Zheshang Bank Co. Postpones Gauging Demand for $1 Billion Hong Kong IPO

By Staff Writer

Mar 01, 2016 07:09 PM EST

After winning the approval from Hong Kong's stock exchange for an initial public offering, lender China Zheshang Bank Co. decided to postpone the gauging demand for a $1 billion Hong Kong initial public offering. This happened after some stock buyers stated trouble in shifting cash out of mainland China.

Based on the information from Daily News, the deal arrangers were informed by potential major investors that they couldn't get timely regulatory approval to send cash throughout the border. The lender, based inside the eastern Chinese metropolis of Hangzhou, had initially planned to begin on Monday what is referred to as the pre-marketing of the deal.

According to Bloomberg, any barrier on cash outflows may hurt the Hong Kong market, in which the amount raised from first-time share sales rose 13 percent last year to $33.9 billion. Many corporations listed in Hong Kong allocate greater than half their IPO shares for chiefly Chinese major investors, who usually conform to keep on to their stock for six months in exchange for early and warranted allocation.

Philippe Espinasse, the previous head of Asia equity capital markets at Nomura Holdings Inc., said, "If the market stays unstable and Chinese cash can't get out, this means that it's going to be hard to get any widespread IPO executed." The writer of "IPO: A worldwide manual" also added that "A large proportion of the cornerstone buyers for Hong Kong IPOs in recent times are Chinese investors."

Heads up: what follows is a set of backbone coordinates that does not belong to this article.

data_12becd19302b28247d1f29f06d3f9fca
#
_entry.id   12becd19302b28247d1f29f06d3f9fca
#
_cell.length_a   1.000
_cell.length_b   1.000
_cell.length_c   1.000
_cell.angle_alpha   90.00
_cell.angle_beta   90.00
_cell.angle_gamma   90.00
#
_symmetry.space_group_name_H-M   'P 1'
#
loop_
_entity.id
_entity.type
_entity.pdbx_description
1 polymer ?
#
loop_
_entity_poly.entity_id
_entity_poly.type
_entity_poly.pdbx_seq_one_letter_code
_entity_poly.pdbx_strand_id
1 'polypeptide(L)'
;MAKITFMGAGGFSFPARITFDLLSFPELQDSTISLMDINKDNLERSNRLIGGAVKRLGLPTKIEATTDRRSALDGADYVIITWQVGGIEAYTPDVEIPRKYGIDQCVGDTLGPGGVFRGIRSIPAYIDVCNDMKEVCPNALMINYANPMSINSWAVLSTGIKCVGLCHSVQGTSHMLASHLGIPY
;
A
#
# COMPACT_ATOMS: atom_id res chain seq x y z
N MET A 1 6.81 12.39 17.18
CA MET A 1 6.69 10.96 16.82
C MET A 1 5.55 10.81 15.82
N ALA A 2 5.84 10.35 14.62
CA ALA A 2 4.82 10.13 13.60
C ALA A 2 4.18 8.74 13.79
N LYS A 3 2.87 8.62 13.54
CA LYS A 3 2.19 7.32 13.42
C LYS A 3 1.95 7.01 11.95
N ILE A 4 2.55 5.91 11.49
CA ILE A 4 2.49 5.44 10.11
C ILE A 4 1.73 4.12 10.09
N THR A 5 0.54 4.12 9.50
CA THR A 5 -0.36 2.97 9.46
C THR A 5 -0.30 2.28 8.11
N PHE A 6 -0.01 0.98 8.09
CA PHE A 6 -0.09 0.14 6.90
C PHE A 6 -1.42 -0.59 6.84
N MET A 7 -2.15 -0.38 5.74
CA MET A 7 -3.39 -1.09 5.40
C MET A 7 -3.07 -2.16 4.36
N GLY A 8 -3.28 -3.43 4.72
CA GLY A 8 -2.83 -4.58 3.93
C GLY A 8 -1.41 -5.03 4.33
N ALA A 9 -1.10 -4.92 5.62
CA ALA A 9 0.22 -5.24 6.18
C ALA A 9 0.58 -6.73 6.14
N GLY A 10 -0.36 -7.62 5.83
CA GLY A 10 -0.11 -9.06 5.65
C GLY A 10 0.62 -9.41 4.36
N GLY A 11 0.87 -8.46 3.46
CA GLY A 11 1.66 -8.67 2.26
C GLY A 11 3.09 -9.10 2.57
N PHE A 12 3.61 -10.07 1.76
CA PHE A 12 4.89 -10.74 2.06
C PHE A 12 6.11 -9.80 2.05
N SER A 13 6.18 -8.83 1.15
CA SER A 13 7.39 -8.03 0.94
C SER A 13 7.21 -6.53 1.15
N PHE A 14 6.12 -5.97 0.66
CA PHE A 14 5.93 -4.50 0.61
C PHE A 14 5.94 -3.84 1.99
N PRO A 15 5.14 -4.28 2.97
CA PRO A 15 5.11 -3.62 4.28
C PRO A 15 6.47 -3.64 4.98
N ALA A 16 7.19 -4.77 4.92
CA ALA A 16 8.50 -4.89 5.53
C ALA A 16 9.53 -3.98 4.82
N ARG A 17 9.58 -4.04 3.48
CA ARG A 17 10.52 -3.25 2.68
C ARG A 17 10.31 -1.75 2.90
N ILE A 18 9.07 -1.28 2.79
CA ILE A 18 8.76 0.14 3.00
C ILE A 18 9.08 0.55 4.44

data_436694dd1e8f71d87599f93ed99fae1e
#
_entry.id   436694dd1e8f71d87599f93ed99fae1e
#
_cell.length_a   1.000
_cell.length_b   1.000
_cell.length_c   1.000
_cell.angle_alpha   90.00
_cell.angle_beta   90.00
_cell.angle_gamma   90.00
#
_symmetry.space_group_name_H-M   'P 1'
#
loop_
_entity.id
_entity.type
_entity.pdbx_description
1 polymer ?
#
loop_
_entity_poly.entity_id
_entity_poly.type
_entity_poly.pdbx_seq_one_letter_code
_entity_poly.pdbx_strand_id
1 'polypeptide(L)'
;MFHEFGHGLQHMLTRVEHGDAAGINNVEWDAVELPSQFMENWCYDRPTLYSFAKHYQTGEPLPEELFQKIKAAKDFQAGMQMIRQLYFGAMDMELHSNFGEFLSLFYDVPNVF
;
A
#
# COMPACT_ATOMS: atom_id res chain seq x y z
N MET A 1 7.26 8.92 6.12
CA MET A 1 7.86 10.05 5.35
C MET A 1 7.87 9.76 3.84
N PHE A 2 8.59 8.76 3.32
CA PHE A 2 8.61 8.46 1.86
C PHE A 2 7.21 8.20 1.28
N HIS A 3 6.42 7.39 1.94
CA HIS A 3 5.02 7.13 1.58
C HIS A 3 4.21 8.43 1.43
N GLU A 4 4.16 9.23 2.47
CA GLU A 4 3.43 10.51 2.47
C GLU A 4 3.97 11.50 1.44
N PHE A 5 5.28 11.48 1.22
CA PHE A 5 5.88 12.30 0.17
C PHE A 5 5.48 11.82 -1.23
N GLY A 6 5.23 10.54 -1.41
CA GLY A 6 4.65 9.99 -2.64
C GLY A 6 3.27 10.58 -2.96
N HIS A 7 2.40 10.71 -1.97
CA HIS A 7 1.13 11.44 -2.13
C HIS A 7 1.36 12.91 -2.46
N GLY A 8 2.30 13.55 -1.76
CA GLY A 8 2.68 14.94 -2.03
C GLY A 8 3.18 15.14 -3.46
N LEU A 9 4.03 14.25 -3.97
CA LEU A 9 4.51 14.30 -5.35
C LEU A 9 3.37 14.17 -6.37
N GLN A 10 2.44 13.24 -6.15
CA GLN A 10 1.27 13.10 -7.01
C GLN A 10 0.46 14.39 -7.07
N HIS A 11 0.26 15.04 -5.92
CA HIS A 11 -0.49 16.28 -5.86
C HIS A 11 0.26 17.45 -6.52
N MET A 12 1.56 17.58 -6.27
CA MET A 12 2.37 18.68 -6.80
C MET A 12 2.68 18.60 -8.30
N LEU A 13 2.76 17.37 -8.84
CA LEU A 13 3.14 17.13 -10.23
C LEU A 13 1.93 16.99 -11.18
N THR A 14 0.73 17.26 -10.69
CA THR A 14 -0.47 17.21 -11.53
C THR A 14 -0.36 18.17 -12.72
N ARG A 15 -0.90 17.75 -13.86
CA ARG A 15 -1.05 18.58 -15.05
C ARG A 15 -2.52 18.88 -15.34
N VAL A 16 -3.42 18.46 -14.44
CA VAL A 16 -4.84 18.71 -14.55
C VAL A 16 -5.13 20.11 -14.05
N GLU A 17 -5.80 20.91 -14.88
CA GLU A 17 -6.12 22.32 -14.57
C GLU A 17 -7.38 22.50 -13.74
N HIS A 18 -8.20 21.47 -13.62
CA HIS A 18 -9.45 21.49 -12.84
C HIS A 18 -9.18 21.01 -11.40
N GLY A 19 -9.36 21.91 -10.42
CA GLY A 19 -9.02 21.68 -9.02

During the final 12 months, the three Chinese banks that went public in Hong Kong bet on mainland China major investors and their associates for an average 44 percent of their IPO size. The latest info stated that Zheshang bank hasn't set a brand new timetable for its offering, according to sources.

A Hong Kong-based external spokeswoman for Zheshang financial institution said she wasn't able to immediately respond about the delay. At the same time, representatives for China's State Administration of Foreign Exchange didn't answer right away phone calls searching for comment.

People acquainted with the matter said last month that China is narrowing early purchases of foreign currency for overseas investments, and regulators have requested a few banks to strengthen their control of foreign-exchange operations.

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